Children and young people are facing doubly long wait times following GP referral to specialist mental health services, the CQC warned - facing waits to be assessed and then again to receive treatment.
The report draws on interviews, existing reports and research – in addition to findings on over 100 specialist child and adolescent mental health services (CAMHS) from CQC inspections – to identify strengths and weaknesses in the current system.
One patient reported they had to wait 18 months to get the help they needed.
Although 68% of specialist services were rated good or outstanding, two fifths (41%) were rated requires improvement or inadequate for the CQC’s ‘responsive’ key question.
It also cited evidence from Public Health England (PHE) that showed just 25% of children and young people who need treatment for their mental health are able to access it.
Mental health care
The report is the first phase of a major thematic review requested by the prime minister in January, with a second phase to come, which will entail field work to identify how services can improve.
It warned that those who work with children and young people, including GP practices, ‘do not always have the skills or capacity’ to identify mental health problems in this age group, and they may need more training to meet the needs of younger people.
Unsustainable GP workloads and difficulties recruiting and retaining staff are also affecting how GPs can respond to young people with mental health problems, it said.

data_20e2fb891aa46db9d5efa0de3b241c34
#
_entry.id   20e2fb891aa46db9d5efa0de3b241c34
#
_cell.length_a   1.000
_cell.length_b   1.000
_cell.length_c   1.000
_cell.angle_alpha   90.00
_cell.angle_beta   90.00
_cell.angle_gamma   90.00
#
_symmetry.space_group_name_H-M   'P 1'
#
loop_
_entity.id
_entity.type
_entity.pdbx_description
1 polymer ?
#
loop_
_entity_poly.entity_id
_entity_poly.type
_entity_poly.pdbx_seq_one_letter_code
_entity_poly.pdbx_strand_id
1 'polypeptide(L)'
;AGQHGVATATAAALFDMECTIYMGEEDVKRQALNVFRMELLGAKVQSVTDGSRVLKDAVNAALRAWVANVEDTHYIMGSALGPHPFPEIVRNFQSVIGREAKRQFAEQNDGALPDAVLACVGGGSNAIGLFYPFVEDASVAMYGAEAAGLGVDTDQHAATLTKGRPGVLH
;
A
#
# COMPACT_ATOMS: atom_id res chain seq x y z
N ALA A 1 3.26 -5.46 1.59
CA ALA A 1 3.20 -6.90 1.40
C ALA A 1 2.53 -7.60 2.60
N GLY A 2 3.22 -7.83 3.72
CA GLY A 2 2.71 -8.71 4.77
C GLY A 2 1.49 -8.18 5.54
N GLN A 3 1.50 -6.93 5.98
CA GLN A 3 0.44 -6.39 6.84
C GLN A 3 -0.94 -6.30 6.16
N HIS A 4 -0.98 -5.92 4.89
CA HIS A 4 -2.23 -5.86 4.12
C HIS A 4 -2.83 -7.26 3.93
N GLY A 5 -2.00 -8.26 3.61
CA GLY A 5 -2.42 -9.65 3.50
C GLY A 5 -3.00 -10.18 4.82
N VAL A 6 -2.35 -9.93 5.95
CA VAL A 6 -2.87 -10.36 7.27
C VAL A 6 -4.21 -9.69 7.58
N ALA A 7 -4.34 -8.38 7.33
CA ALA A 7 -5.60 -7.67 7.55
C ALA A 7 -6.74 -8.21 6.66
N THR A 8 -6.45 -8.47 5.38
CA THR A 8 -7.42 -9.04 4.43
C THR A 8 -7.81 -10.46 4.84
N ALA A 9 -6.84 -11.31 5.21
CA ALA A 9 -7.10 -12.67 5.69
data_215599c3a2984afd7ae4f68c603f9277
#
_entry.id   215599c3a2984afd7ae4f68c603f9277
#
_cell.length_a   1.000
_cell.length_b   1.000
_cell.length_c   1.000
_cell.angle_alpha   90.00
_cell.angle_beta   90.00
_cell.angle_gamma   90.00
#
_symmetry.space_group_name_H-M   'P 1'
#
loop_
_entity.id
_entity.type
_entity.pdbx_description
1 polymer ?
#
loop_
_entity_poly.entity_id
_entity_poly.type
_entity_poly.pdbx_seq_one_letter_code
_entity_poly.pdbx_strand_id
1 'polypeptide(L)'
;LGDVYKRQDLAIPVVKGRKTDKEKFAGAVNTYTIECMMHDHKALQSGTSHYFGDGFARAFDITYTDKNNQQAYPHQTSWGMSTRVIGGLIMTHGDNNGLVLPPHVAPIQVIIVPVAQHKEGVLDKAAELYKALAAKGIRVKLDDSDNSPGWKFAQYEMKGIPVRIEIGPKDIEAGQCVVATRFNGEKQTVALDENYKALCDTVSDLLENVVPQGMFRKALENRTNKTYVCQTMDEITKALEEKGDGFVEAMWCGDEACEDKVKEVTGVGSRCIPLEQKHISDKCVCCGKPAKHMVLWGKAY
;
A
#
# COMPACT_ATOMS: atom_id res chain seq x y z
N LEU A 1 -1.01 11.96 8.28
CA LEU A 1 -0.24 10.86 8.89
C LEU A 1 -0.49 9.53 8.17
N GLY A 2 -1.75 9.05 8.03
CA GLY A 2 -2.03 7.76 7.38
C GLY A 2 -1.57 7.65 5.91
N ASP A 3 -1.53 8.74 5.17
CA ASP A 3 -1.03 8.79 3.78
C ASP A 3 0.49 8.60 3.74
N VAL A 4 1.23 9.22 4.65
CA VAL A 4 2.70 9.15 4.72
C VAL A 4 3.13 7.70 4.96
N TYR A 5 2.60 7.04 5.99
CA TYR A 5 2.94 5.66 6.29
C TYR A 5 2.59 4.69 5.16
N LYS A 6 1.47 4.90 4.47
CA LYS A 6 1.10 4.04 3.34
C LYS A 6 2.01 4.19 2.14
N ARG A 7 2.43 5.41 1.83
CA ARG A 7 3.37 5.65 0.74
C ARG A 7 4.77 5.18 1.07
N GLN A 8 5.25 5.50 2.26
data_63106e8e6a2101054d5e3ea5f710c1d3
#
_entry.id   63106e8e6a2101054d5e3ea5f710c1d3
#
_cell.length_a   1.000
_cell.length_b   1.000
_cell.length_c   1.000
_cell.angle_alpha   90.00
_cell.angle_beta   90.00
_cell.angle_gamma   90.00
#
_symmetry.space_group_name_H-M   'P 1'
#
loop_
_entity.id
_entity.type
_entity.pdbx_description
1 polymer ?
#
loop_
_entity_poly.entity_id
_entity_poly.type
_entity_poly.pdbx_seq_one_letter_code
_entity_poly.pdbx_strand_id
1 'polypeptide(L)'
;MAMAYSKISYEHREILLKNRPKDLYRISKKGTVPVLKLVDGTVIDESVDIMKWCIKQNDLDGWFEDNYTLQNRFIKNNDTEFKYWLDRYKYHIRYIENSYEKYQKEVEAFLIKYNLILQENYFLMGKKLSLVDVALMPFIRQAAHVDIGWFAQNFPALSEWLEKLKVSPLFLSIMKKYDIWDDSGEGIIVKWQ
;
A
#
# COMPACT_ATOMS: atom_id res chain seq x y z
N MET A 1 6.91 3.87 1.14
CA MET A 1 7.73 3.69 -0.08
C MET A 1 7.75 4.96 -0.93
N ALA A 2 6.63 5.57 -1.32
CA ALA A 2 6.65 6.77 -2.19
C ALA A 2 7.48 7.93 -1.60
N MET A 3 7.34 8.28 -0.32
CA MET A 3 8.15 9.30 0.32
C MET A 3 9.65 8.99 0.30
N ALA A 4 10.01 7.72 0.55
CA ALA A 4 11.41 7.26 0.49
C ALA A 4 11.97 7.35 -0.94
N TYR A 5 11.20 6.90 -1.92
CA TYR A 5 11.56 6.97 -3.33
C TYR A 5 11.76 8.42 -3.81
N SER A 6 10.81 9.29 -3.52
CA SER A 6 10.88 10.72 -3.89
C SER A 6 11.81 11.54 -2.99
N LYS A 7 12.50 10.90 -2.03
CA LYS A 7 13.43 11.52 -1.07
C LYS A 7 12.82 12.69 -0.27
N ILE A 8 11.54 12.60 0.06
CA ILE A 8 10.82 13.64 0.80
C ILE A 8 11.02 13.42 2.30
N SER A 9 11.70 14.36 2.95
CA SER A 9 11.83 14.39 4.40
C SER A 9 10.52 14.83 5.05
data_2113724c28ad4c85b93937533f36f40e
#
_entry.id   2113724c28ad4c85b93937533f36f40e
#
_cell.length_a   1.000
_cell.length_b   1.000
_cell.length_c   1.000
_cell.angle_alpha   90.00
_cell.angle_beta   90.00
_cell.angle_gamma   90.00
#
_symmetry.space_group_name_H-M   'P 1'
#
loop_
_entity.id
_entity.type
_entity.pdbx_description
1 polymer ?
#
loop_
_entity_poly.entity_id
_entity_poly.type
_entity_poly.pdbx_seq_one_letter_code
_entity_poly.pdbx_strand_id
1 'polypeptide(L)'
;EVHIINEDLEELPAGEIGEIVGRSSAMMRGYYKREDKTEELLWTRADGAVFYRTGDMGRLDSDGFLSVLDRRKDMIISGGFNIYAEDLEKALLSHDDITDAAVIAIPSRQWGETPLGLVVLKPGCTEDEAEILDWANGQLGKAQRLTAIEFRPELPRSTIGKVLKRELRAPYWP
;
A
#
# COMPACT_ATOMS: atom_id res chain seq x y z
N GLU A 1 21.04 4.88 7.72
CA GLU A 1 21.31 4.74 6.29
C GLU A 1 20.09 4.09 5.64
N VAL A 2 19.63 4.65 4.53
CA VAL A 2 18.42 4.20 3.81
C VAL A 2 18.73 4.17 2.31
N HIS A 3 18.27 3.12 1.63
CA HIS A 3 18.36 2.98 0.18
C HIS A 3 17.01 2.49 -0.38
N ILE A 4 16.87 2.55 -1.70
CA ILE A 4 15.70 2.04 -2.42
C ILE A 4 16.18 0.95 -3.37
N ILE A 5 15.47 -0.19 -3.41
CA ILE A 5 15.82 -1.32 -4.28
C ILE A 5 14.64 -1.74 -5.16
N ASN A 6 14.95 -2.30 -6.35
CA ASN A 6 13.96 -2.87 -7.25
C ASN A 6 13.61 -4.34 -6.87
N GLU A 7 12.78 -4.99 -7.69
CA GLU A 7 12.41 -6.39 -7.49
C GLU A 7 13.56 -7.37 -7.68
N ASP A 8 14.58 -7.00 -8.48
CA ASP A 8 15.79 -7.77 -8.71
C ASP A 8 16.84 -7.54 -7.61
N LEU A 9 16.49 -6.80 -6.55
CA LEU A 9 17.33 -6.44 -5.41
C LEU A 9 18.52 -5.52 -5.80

Dr Andrew Molodynski, BMA mental health lead, said: ‘The commissioning of this review was an important step in making children and young people’s mental health a priority for the government.
‘Although at an early stage, this review already reflects many of the BMA’s concerns regarding mental health services for children and young people, in particular, around difficulty accessing services, lack of joined-up services and variation in the quality of care.
‘The report shows that when patients can access treatment, they usually get good quality care from caring and compassionate staff, which is very positive. Gaining access to necessary specialist care remains a serious concern in places; as this review highlights, one patient waited 18 months. It is a need the government must address as a priority.’
CQC lead for mental health, deputy chief inspector Dr Paul Lelliott, said: ‘This review has given CQC an important opportunity to not only consider the quality of care as found in our inspections, but also take a step back and look at the system as a whole.
‘There are many people out there working to make sure that children and young people who experience mental health issues are offered caring support. Their dedication is to be celebrated.
‘However, we must also address those times when a child or young person feels let down or not listened to and make sure the same level of support is available to each and every one of them.’